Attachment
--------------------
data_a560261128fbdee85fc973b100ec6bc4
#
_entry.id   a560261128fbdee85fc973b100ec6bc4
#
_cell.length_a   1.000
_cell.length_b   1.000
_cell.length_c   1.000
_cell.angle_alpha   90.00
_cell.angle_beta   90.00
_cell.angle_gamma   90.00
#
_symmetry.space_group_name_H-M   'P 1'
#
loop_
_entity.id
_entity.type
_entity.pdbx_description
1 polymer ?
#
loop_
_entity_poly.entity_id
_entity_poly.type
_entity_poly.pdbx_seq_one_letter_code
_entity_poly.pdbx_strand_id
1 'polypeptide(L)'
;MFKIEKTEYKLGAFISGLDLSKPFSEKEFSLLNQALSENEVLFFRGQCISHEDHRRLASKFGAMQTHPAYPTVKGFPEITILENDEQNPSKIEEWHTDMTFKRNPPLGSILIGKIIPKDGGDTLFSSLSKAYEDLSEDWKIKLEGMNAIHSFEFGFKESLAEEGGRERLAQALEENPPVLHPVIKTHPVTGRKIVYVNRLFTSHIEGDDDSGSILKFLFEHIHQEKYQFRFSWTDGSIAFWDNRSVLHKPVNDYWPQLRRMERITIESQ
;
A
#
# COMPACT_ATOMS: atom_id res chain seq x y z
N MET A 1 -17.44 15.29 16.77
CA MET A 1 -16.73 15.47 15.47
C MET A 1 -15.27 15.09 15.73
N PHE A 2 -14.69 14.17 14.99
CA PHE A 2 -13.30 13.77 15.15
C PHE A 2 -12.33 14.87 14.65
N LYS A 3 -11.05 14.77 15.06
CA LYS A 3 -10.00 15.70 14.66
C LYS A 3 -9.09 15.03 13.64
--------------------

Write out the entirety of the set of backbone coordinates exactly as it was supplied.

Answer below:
data_a560261128fbdee85fc973b100ec6bc4
#
_entry.id   a560261128fbdee85fc973b100ec6bc4
#
_cell.length_a   1.000
_cell.length_b   1.000
_cell.length_c   1.000
_cell.angle_alpha   90.00
_cell.angle_beta   90.00
_cell.angle_gamma   90.00
#
_symmetry.space_group_name_H-M   'P 1'
#
loop_
_entity.id
_entity.type
_entity.pdbx_description
1 polymer ?
#
loop_
_entity_poly.entity_id
_entity_poly.type
_entity_poly.pdbx_seq_one_letter_code
_entity_poly.pdbx_strand_id
1 'polypeptide(L)'
;MFKIEKTEYKLGAFISGLDLSKPFSEKEFSLLNQALSENEVLFFRGQCISHEDHRRLASKFGAMQTHPAYPTVKGFPEITILENDEQNPSKIEEWHTDMTFKRNPPLGSILIGKIIPKDGGDTLFSSLSKAYEDLSEDWKIKLEGMNAIHSFEFGFKESLAEEGGRERLAQALEENPPVLHPVIKTHPVTGRKIVYVNRLFTSHIEGDDDSGSILKFLFEHIHQEKYQFRFSWTDGSIAFWDNRSVLHKPVNDYWPQLRRMERITIESQ
;
A
#
# COMPACT_ATOMS: atom_id res chain seq x y z
N MET A 1 -17.44 15.29 16.77
CA MET A 1 -16.73 15.47 15.47
C MET A 1 -15.27 15.09 15.73
N PHE A 2 -14.69 14.17 14.99
CA PHE A 2 -13.30 13.77 15.15
C PHE A 2 -12.33 14.87 14.65
N LYS A 3 -11.05 14.77 15.06
CA LYS A 3 -10.00 15.70 14.66
C LYS A 3 -9.09 15.03 13.64